Quite an unusual sign in Thailand
My young son likes wearing replica football strips and there are a lot of these sold in Thailand. I buy from shops that aren't generally used by tourists and I am charged the same as local Thais. The vendors want Bt160, but I can get the strips for Bt140 or Bt150 and they are still making a profit.
Hat Yai Plaza sells a lot of 'cheap' clothes, but it is visited by a lot of Malaysian and Singaporean tourists and therefore the vendors adjust their prices for tourists, not locals. I asked about a football strip at the Plaza and was quoted Bt500. I laughed and walked off. As I did, the price fell to Bt200, but this was still higher than the shops outside.
Buying from these places and getting a good price isn't easy. Many Thai vendors and taxi drivers are very stubborn and they expect foreigners to pay inflated prices. Some prefer not do business with foreigners, rather than give foreigners the Thai price.
I have lived in Thailand since 2003 and I have had my fingers burned on several occasions. Several items I have bought at markets have been very low quality and don't last. Shirts start to fall apart after a few washes and zips break on holdalls.
I often find that I can buy goods on sale in department stores for the same price as the local markets. I know that the quality will be good, I know that I can return the goods if there is a problem, I know that there is a valid warranty, and I know that the price I pay is fair. For this reason I don't buy very much at local markets.
If I do buy from markets or street vendors or small shops I use the ones that don't deal with many tourists. There are bargains to be had at the markets in Thailand, but you need to be very careful.
Counterfeit Bank Notes
This scam is more common with larger denomination, especially Bt1,000, bank notes. Upon presenting a Bt1,000 note to pay for something, the shopkeeper will look at it suspiciously and tell you that it needs to be checked. He or she will then disappear to the back of the shop out of sight, where your perfectly good bank note will be exchanged for a counterfeit note.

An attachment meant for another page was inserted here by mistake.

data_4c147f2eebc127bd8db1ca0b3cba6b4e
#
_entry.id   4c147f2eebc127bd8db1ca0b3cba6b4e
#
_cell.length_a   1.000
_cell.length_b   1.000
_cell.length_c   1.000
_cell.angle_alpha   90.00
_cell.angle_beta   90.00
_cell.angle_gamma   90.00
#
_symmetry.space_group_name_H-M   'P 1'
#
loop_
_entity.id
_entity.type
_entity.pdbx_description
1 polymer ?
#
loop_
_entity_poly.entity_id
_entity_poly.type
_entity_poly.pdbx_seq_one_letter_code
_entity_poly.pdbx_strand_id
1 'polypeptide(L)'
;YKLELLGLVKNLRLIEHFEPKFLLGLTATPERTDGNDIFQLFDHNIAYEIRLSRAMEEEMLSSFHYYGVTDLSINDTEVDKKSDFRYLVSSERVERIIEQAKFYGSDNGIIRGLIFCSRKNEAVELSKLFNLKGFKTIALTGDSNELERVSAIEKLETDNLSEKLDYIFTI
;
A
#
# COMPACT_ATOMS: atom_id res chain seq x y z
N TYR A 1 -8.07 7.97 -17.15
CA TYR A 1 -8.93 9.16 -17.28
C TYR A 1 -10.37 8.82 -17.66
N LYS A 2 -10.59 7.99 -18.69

Thai bank notes
The shopkeeper will then return, explain to you that it is counterfeit and tell you that it can't be accepted. You will lose your genuine note and end up with a worthless counterfeit one.
If this happens to you, don't allow the original note to go out of your sight. Apologise, ask for the note to be returned, and leave the shop.
Credit Card Fraud
On two occasions after visiting Thailand as a tourist my bank contacted me after I returned home to tell me that there had been some suspicious activity on my credit card.
The bank was very good about it. They discovered and fixed the problems before I even knew that there had been a problem. However, there may be occasions where credit card users aren't so lucky.
Even to this day, I'm not sure when the fraud occurred, but sometimes if you want to pay by credit card Thai shopkeepers will want to take the card to the back of the shop to process it.
It's a lot better these days and I haven't had any problems since I moved to Thailand in 2003. These days, credit card customers need to enter a PIN code to authorise transactions and other methods have been implemented to reduce credit card fraud.
Another reason why I don't have credit card problems these days is because I try not to use my credit card, which was issued by a UK bank, in Thailand. The credit card company exchange rates are terrible, they charge a commission, and they also make a charge if the transaction is in any currency other than sterling. It is a very expensive way to pay for things.